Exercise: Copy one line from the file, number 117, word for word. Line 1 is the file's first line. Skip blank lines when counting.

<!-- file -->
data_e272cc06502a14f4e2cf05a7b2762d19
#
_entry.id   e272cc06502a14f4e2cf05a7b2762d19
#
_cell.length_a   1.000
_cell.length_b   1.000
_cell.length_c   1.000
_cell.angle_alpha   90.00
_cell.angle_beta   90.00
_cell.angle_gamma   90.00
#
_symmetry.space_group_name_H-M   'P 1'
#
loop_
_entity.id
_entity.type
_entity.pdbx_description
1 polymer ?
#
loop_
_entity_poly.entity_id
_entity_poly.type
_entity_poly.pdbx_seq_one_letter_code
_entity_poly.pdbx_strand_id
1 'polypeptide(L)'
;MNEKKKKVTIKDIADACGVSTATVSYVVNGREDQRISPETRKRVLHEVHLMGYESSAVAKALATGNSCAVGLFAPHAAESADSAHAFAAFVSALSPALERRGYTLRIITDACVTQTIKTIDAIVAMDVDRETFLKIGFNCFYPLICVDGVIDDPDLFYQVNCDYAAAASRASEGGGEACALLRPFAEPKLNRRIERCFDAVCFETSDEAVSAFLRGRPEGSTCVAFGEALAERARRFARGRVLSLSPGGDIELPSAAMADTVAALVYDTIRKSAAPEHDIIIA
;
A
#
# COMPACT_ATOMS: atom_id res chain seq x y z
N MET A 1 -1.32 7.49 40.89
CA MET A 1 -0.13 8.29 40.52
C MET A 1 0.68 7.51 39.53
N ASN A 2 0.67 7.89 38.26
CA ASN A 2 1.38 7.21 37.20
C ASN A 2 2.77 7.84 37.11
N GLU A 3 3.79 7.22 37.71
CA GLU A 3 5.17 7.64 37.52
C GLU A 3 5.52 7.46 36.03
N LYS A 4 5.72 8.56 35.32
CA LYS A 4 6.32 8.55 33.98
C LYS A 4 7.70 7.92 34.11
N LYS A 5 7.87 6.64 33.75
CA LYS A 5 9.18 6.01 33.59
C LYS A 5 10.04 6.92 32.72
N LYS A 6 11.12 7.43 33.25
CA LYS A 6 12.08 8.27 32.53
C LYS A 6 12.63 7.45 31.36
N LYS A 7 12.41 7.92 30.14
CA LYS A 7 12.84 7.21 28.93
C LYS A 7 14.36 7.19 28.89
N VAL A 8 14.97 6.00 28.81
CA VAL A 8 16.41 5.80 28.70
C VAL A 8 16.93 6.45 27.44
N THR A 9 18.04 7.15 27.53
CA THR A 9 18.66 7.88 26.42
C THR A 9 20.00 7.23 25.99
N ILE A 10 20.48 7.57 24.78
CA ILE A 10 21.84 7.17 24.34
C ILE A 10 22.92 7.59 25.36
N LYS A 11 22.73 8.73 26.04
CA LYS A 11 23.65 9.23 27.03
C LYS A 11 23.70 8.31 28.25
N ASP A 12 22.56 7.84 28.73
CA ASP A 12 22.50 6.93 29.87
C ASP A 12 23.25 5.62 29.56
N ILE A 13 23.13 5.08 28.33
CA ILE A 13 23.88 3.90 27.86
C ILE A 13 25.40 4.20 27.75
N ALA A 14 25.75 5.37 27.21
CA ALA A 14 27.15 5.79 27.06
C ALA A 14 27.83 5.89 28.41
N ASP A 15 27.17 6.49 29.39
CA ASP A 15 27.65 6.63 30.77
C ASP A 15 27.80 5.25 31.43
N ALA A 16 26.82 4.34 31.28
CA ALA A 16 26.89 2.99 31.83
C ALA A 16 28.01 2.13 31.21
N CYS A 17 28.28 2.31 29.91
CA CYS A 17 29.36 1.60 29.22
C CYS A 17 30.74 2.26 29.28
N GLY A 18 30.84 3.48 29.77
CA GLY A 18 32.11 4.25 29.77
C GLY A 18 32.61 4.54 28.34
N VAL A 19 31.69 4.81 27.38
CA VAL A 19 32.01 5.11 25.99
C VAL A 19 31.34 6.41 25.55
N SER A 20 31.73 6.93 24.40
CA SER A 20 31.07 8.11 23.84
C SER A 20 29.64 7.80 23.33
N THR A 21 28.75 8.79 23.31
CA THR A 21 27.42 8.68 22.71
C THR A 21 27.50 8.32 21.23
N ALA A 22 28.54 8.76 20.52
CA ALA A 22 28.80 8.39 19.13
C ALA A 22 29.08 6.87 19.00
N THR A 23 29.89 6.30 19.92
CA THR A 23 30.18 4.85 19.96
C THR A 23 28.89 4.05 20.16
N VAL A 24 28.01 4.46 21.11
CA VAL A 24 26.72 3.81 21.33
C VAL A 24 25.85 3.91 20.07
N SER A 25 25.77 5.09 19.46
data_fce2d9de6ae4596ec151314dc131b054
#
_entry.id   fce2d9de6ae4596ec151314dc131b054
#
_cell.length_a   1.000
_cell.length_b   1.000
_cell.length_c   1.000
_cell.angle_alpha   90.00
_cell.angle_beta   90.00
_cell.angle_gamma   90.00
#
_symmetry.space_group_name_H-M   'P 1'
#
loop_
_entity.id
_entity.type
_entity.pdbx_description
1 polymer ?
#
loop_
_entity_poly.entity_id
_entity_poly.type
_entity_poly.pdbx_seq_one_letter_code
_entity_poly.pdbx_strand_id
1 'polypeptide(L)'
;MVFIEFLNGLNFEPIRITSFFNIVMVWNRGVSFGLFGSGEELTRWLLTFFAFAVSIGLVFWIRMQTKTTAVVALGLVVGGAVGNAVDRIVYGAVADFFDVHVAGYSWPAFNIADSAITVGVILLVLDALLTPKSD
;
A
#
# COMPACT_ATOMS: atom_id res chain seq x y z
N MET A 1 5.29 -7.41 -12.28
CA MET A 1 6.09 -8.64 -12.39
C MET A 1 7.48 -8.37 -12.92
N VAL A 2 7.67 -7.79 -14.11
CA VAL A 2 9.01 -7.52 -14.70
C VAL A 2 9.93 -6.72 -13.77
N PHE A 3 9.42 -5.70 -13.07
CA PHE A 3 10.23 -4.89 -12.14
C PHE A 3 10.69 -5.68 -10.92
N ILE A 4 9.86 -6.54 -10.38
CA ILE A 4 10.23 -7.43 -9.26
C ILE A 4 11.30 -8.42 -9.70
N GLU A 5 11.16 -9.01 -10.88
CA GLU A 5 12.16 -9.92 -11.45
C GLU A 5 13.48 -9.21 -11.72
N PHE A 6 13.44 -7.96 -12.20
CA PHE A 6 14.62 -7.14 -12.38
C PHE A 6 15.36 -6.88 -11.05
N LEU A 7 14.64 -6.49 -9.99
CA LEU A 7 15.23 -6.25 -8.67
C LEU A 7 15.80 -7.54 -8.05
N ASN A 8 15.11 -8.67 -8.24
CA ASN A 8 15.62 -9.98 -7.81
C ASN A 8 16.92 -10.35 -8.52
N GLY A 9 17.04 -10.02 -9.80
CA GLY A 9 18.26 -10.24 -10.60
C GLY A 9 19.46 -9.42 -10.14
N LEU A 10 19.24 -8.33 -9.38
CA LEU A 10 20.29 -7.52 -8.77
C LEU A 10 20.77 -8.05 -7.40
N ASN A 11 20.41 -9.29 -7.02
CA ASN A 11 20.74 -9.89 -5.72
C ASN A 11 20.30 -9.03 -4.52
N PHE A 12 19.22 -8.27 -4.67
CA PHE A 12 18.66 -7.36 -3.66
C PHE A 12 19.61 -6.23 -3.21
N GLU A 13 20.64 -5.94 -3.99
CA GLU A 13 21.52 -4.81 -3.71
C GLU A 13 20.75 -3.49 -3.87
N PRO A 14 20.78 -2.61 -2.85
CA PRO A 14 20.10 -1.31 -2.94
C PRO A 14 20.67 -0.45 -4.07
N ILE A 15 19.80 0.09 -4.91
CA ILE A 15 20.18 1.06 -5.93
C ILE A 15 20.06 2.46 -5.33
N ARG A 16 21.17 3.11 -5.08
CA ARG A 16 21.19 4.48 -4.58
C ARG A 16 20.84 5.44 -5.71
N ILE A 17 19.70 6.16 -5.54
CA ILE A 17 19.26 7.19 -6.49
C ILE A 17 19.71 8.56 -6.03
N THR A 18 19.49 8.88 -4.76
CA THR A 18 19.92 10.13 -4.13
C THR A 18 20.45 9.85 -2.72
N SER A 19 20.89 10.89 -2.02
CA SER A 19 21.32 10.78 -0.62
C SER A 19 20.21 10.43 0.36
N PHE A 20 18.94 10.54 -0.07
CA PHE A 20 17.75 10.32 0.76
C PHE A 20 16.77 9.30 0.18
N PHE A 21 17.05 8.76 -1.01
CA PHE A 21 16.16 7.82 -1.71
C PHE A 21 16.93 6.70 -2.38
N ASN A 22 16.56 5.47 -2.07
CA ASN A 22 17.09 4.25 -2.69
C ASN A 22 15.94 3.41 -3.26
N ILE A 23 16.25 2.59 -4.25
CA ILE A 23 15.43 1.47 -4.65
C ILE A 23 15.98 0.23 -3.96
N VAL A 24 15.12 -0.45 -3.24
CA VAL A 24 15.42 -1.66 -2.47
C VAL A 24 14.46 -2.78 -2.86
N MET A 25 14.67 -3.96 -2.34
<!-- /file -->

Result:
loop_